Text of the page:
Larry held the tablet to his thin chest, and it began to shrink until it was about a tenth of the size.

 “Alright, good session. I don’t want you late for work, I know you’re on the night shift.” 

“Uh-huh,” said Asa. “Hey, what’s the latest on letting me visit your home planet?”

Larry blinked docilely, “So, like we talked about -  in two Spatium moons - that’s fifty Earth years - your clearance will activate….“

“Oh, fifty Earth years? I don’t know if you get this, but the human species operates on a very different clock. I’m forty-two, man - I’m half-cooked already!”

“No, you’re a sad old man, I get it,” muttered Larry, his black ink blot of a mouth creasing into a smile. 

“Fuck you,” said Asa, playfully punching Larry’s reedy gray arm. The flesh undulated and wiggled as if refracted in water.

Larry made a curious purring sound.

“You’re impatient. I get it. But remember what I told you when you wanted the blaster gun….”

Asa sighed, ‘Everything’s possible, just give it time. Yeah, I know it’s not your fault.”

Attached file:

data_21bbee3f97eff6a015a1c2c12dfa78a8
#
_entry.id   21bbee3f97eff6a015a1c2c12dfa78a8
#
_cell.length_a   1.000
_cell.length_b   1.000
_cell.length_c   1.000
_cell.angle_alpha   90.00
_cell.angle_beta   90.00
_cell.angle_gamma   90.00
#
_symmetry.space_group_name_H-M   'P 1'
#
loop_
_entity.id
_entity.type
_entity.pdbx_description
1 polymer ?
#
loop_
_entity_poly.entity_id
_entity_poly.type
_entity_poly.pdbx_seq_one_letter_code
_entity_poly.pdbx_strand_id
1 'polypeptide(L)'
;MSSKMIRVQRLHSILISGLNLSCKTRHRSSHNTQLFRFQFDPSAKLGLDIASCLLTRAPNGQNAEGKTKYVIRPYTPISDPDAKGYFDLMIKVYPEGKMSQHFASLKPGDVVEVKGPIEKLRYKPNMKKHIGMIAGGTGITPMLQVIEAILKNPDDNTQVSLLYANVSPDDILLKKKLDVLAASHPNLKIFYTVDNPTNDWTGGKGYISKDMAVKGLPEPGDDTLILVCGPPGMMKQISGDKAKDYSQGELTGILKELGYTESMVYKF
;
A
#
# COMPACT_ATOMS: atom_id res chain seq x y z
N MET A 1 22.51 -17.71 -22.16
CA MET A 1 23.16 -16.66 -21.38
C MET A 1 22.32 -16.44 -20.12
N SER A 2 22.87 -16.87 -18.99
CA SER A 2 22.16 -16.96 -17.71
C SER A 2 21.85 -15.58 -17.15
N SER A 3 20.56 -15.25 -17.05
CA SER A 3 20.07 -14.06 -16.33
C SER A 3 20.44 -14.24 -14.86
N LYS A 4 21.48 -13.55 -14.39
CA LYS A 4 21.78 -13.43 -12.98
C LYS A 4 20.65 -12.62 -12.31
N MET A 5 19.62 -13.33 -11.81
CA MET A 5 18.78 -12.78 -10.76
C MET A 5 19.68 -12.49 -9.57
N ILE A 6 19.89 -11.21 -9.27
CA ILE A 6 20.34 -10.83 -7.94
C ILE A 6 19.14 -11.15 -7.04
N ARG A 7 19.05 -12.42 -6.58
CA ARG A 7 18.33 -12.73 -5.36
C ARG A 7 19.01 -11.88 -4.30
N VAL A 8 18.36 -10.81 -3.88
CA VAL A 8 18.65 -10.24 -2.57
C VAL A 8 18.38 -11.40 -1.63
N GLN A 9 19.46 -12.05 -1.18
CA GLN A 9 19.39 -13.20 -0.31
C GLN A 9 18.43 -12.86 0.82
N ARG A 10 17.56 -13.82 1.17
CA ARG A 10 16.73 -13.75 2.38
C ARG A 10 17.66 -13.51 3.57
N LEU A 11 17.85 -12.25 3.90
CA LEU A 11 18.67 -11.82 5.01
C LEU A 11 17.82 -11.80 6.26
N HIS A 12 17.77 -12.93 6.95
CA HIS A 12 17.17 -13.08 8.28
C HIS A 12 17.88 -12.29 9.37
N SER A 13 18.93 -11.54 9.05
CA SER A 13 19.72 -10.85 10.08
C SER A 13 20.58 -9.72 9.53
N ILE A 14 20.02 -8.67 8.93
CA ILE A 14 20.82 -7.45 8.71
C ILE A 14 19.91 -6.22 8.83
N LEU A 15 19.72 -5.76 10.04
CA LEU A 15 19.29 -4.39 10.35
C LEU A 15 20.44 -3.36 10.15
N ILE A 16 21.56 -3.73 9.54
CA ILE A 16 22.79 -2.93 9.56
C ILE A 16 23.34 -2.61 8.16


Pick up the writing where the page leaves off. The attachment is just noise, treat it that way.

Larry stretched his arm, which elongated and wrapped around Asa’s shoulders amiably.

“So. Wagyu time?”

“I’ve got acid reflux, I probably shouldn’t….”

Larry’s eyes wriggled in amusement, “We invented four-dimensional space travel, you think we can’t cook a steak to go down your weak-ass esophagus?”

Larry led Asa out of the inquiry room, and as they exited, the light dimmed until the room was perfect pitch black. 


Asa rubbed his eyes and stared into the dark ceiling from his bed, cursing the insomnia he always seemed to suffer before clocking a red-eye shift. 

Asa hated his job as a busdriver, and he particularly dreaded his Sunday night route – and not just for the preponderance of weirdos liable to board a Queens-Bronx express bus in the demon hours. 

No, the worst part was the view from the Queensborough bridge as he drove into the Bronx, a dark mass of low-rising housing projects and sunken dreams just north of the glittering jewel of Manhattan. He had lived in New York his whole life, and had heard people say it was the greatest city in the world, but on those early morning routes he felt like Hades’ bus driver shuttling the latest satchel of souls to their final destination. 

He sat up in bed, groaned and cricked his neck to look at the clock. 

11 p.m. He would have to report to work in 90 minutes. 

Don’t pull it out, you won’t be able to go back to sleep….

Asa shut his eyes for a moment, putting up a futile mental resistance to his overwhelming urge. Then, he stood up, reached under the box spring and pulled out an old Air Jordans shoe box.